“It’s hard to guess what could have happened,” said Alison Hahm, attorney for Community for a Better Environment. “In the best case scenario for the communities, it is possible that drilling would have been denied. Or it may be necessary to have a real environmental assessment, a close assessment of all expected impacts, and really robust mitigation measures to offset those impacts. ”

The city will hold a public hearing to determine what actions can be taken to meet state approval, although it has yet to be scheduled.

The controversy comes at a time when city officials have announced they will phase out well drilling in the vicinity and the state has taken steps toward banning new wells within 3,200 feet of homes. housing and school. The restrictions come after decades of health complaints from residents living near the mining sites.

Among the air pollutants commonly associated with oil extraction is benzene, a carcinogen commonly used in drilling fluids; and hydrogen sulfide, a toxic gas with a pungent odor and particulate pollution that has been linked to serious respiratory and cardiovascular conditions.

“Thousands of pounds of chemicals are used to drill, mine, rework and convert,” said Bahram Fazeli, research and policy director at Communities for a Better Environment. “This is not an operation without impact. Oil drilling is an inherently unsafe activity.”

At a news conference Wednesday, dozens of community members and environmental activists gathered outside Warren’s Wilmington oil field to condemn flaws in the licensing process. US Representative Nanette Barragán (D-San Pedro) joined the chorus of critics, calling the approval “a failure of the system.”

“There is a need for total accountability,” says Barragán. “How did someone join this community and be allowed to do this? And it continued without some immediate action to stop it. ”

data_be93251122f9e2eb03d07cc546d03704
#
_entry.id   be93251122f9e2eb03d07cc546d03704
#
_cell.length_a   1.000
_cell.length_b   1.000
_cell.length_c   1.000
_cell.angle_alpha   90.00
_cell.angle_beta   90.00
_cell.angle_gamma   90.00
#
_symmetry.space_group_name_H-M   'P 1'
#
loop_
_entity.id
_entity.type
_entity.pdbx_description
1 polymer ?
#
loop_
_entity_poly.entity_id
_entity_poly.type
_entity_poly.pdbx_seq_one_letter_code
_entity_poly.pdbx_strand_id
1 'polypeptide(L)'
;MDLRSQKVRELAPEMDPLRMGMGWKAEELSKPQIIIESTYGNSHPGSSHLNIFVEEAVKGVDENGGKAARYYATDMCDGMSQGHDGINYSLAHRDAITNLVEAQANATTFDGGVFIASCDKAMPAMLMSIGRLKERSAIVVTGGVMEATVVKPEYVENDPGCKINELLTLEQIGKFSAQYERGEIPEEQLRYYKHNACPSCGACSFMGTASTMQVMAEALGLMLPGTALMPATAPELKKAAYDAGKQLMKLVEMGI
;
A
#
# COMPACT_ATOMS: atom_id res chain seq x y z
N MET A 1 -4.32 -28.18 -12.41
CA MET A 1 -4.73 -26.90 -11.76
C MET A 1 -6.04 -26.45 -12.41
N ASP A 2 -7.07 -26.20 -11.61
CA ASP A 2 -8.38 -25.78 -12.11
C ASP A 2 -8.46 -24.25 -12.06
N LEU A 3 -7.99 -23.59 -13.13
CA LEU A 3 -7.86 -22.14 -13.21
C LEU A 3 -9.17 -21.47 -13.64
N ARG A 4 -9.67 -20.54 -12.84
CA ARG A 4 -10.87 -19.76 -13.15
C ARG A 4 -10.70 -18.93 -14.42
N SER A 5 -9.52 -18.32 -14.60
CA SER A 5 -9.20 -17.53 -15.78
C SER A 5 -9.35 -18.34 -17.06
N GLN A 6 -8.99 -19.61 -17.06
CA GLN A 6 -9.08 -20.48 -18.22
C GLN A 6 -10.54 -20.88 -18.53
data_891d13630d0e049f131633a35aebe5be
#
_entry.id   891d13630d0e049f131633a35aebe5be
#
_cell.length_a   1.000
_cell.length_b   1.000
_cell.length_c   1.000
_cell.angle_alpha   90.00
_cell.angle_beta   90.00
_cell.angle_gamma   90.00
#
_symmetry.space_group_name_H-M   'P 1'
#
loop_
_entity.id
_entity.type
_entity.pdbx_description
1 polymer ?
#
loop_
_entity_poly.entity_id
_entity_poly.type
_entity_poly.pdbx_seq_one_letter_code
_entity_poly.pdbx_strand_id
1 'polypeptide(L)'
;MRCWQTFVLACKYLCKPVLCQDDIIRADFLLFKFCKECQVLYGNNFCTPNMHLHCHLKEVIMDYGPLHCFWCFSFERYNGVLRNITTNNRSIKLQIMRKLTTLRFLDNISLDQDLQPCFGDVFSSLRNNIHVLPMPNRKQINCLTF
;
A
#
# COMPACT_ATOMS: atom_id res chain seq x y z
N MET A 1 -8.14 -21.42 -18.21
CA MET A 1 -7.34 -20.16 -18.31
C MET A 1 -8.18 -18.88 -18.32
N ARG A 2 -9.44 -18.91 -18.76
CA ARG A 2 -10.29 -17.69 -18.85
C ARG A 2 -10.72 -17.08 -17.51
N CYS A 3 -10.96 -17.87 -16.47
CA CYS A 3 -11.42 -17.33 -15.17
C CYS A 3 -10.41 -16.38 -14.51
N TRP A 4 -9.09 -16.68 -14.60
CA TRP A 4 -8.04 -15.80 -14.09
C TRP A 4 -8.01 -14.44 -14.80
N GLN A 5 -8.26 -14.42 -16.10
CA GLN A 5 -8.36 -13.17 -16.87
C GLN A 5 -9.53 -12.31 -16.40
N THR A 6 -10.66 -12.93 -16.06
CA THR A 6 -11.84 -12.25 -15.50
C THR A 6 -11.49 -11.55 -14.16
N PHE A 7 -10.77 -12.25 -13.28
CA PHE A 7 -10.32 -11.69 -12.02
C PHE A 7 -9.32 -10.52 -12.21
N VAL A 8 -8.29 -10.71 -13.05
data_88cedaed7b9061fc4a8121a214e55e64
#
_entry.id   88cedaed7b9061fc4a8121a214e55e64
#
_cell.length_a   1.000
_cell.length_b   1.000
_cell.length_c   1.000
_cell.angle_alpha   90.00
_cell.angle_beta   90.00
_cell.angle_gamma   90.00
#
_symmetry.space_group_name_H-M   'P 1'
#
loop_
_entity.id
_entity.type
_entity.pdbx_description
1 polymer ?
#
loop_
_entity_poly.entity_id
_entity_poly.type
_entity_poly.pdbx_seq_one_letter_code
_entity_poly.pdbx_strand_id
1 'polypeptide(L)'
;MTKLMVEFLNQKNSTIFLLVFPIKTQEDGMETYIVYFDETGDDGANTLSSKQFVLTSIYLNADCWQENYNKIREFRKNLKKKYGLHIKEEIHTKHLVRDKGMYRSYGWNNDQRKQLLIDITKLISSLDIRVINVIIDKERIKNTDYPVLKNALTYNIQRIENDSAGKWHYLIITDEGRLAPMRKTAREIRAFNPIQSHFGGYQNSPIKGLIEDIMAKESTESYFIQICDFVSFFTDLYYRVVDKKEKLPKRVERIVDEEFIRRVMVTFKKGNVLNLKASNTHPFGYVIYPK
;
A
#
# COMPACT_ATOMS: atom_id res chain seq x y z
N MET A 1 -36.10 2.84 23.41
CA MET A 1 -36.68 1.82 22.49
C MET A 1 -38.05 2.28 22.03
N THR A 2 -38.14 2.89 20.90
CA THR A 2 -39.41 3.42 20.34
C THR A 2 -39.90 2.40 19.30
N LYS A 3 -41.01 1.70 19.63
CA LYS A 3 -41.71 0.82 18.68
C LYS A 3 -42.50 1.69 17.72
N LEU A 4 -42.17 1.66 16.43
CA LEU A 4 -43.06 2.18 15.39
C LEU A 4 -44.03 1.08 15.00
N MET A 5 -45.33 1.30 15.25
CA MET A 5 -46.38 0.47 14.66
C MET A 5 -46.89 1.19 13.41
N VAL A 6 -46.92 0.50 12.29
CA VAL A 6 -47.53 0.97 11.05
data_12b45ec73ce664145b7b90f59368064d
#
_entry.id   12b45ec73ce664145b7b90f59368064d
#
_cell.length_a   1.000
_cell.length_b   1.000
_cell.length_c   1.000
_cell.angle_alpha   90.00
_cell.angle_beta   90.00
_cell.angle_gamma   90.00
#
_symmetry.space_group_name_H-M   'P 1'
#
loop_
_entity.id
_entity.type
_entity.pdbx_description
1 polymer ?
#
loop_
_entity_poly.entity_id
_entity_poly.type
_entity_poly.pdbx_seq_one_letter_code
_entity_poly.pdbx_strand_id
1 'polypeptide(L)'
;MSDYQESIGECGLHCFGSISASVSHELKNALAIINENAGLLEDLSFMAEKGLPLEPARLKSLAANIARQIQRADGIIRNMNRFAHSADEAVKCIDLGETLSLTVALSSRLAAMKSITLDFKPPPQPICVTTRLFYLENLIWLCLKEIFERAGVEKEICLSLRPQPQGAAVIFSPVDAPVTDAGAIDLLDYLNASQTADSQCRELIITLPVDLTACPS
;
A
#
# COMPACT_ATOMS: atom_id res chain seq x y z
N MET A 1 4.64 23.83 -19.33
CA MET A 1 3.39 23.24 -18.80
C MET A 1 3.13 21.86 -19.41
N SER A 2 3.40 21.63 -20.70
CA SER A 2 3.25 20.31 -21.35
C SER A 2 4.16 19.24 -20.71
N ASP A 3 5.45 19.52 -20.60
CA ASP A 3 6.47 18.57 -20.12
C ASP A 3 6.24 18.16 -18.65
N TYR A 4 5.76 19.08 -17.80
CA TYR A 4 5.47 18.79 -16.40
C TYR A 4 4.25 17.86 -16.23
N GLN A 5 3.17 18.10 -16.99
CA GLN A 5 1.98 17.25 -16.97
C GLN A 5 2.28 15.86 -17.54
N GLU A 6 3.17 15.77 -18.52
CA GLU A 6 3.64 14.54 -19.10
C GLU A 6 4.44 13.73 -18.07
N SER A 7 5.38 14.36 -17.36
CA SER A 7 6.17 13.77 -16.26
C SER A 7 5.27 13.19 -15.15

A predominantly Latino community, Wilmington is a heavily industrialized area with many refineries and hundreds of oil wells located just north of the ports of Los Angeles and Long Beach. Some residents told reporters they developed asthma and suffered from chronic, allergy-like symptoms – illnesses they suspected had something to do with the surrounding industry.

Gomez said, growing up in Wilmington, she suffered from headaches and nosebleeds.

“As we grew up, we saw and smelled these oil operations all over our city and didn’t think twice about the impacts on our health. Now we can’t even smell them anymore,” said Gomez.

Other residents, such as Carlos and Guadalupe Diaz, expressed frustration at what they see as a lack of government oversight.

The couple have lived one block north of Warren’s oilfield since 1990, and say they have endured toxic smoke from the wellhead, tremors so strong that they broke windows and layers of dust. Dirt accumulates on cars and window sills.

Carlos Diaz said: “I am worried about the health of my family. “We hope those in charge of public health will protect us.” Residents fight oil drilling in Los Angeles neighborhood

Edmund DeMarche is an automatic aggregator of the all world’s media. In each content, the hyperlink to the primary source is specified. All trademarks belong to their rightful owners, all materials to their authors. If you are the owner of the content and do not want us to publish your materials, please contact us by email – The content will be deleted within 24 hours.

Related Articles

Back to top button